I despise white musicians who can't play in rhythm. Which means two things: I'm inferring black musicians generally can; and I dislike a lot of white musicians. Correct on both accounts. Sieg heil, baby!
  Thus it was at the Rumba Cafe Sept. 3 when these two main subspecies of whitey got together: one band with heaven in its loins; the other, the opener, rhythmically clubfooted, knock-kneed, subtle as a flying mallet and about as amenable to groove maneuver as the battleship Bismarck. I'm talking about the venerable Americana roots quartet The Blasters who own not only the biggest balls in the genre but possess as well as a juke-joint IQ perhaps unparalleled in extant American bands. Opener was from New York City -- a pedigree I'm suspicious of -- the egregious but properly named Gas House Gorillas. What assholes.
  The Blasters, aging but like the Stones not only nowhere near out of the game but in certain respects at the top of it, are built around Phil Alvin's one-of-a-kind post-gospel rock'n'blues belting gift of a voice; and Bill Bateman's rubber gloved drumming, as dependable as AC/DC's utterly hard metronomics of Phil Rudd. No band in Americana rocks as hard as the Blasters, still, nearly 40 years after their early '80s LA. inception. They are properly named.
  They plowed through their richly stocked catalog from the melting pot, with humor, with verve, with joi de vivre (been waiting all my life to use that) and as they got their groove on I did something I actually don't really very often do reviewing -- I got my drink on. Because I was experiencing, not so much reviewing. Because the Blasters are a band I can trust my soul to.
  Openers Gas Ass Gorillas beat the hell out of rockabilly and swing with all the panache of the Ramones gang-banging a porcupine. They had no real style and dressed like idiots, each guy looking like a rejected extra for a zombie movie. The lead singer projected a deranged egomania, a mixture of narcissistic criminality and no self-awareness. He was so creepy he frightened my penis. And if they really are from New York City then I'm the devil.


  They don't come any more exotic than this as they did Sept. 10 at the Wex: from Niger -- a West African country four-fifths uninhabitable desert, the rest savanna -- Bombino and his group. Their music deeply is inhabited by a joyful nomadic trance the likes of which we landlocked Ohioans have never heard.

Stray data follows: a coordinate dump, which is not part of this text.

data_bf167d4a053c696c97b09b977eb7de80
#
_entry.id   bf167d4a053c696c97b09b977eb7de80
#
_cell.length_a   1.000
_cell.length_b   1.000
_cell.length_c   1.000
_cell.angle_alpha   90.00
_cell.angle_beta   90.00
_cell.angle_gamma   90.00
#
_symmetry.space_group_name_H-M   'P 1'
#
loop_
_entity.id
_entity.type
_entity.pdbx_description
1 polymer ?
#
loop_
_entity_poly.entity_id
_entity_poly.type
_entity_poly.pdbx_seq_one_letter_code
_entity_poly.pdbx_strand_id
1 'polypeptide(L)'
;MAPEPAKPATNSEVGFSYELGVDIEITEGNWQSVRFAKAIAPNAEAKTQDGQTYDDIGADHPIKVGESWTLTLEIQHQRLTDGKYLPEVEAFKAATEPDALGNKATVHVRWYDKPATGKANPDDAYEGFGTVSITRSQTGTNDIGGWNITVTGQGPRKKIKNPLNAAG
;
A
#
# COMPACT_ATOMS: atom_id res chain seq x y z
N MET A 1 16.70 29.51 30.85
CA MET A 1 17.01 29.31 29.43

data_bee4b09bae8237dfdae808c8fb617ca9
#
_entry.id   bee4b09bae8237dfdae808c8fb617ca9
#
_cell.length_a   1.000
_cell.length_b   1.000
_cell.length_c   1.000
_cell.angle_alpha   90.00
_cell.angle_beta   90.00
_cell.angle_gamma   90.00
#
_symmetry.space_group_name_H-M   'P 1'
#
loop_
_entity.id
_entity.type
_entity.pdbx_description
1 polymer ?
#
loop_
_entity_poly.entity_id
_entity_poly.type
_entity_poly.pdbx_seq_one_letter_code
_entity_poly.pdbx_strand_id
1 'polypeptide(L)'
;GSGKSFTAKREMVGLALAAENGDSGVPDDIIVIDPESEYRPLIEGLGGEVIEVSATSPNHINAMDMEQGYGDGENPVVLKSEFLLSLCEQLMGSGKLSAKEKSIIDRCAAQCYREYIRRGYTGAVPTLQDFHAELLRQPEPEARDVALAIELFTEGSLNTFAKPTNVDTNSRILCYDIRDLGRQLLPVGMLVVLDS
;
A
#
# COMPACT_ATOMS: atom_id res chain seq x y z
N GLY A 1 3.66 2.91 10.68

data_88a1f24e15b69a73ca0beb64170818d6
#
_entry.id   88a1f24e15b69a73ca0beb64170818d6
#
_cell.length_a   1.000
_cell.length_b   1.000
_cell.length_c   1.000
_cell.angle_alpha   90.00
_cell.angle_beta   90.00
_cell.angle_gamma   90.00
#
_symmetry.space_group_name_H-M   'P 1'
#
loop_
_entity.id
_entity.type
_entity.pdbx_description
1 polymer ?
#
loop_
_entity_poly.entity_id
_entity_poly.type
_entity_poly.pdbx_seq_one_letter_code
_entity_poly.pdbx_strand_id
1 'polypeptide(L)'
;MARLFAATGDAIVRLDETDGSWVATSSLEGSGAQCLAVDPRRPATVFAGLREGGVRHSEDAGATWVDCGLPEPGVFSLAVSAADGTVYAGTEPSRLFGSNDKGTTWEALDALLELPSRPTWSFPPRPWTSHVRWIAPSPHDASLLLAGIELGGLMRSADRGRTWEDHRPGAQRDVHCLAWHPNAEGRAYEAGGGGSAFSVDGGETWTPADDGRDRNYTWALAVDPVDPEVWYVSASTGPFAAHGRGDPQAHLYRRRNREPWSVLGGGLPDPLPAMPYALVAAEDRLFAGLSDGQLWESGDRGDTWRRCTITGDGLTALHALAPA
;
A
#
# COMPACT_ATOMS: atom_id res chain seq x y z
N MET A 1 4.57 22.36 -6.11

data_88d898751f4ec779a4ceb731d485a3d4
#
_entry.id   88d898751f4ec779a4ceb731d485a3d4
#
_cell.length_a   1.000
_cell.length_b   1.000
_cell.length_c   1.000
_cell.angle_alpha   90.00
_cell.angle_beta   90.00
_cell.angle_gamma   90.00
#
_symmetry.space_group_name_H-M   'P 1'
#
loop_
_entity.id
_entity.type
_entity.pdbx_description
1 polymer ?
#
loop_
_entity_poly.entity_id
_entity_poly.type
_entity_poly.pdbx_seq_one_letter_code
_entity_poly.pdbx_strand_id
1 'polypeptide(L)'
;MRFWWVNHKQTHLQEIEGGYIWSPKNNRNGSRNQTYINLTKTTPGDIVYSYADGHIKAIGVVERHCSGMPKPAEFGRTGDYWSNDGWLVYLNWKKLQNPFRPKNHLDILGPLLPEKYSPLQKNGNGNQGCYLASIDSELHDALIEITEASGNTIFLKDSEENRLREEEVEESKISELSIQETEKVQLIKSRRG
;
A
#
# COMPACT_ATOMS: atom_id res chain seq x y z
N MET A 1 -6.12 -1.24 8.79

Using off-kilter time signatures (to these non-Niger ears), Bombino and his boys made it easy to get used to their time-zone changes. As one acclimated, you could hear the individuality of each tune -- the differences, the similarities, the various moods. An airy flow moved every song, Bombino guitar riffs dancing on top the essentially two-chord structures once or twice removed from the blues, the drummer accenting beats within beats, giving the night a genuinely multicultural transformation.
  Yet something deeper was going on, they were taking us to something. Bombino's joyfulness took on an intensity two-thirds through the set and suddenly there was a change in the headiness. Bombino power chords appeared with dramatic crashes. I flashed on how he and his band could've easily riffed into and then out of Zep's Kashmir. The power chords returned. Bombino was jumping. The stage was no desert, it was alive with life. And I seriously doubt no one in the clued-in crowd didn't have their imagination in play. This was a performance.
  Within another song or two, Bombino changed the mood yet again. Major statements had been made, now for the straight-up hardcore trance'n'drone, the climax of hard work's joy. The caravan was pulling into camp after a hard day's ride and the night's fires were lit. Time to unwind. Bombino and crew now seemed to be utterly themselves, having brought home the goods. We were just applauding the caravan's successful arrival. No bandits this time.
  As a desert-loving Englishman, er, American, I can attest to the beauty of Afghanistan's red desert, and the American West high and low deserts. There is something purifying to the soul about a desert--if it doesn't kill you. Bombino's version of the desert thrills. A tall, slender man with a pencil-thin mustache, he looks like a nomadic Musketeer. Perhaps he has some French in him. His spontaneous high-stepping half-steps were a hoot.
  Essentially, after 45 minutes of scirocco trance and drone at a variety of deceptive speeds, I realized Bombino had been channeling and creating desert winds, his shape-shifting dunes of bass, guitar and other-worldly drumming and singing saying what living in Niger must be like. So we traveled without moving, we levitated with no altitude change. There was a lot of smiling that night, on stage and off.
  Niger? Been there -- and recently.

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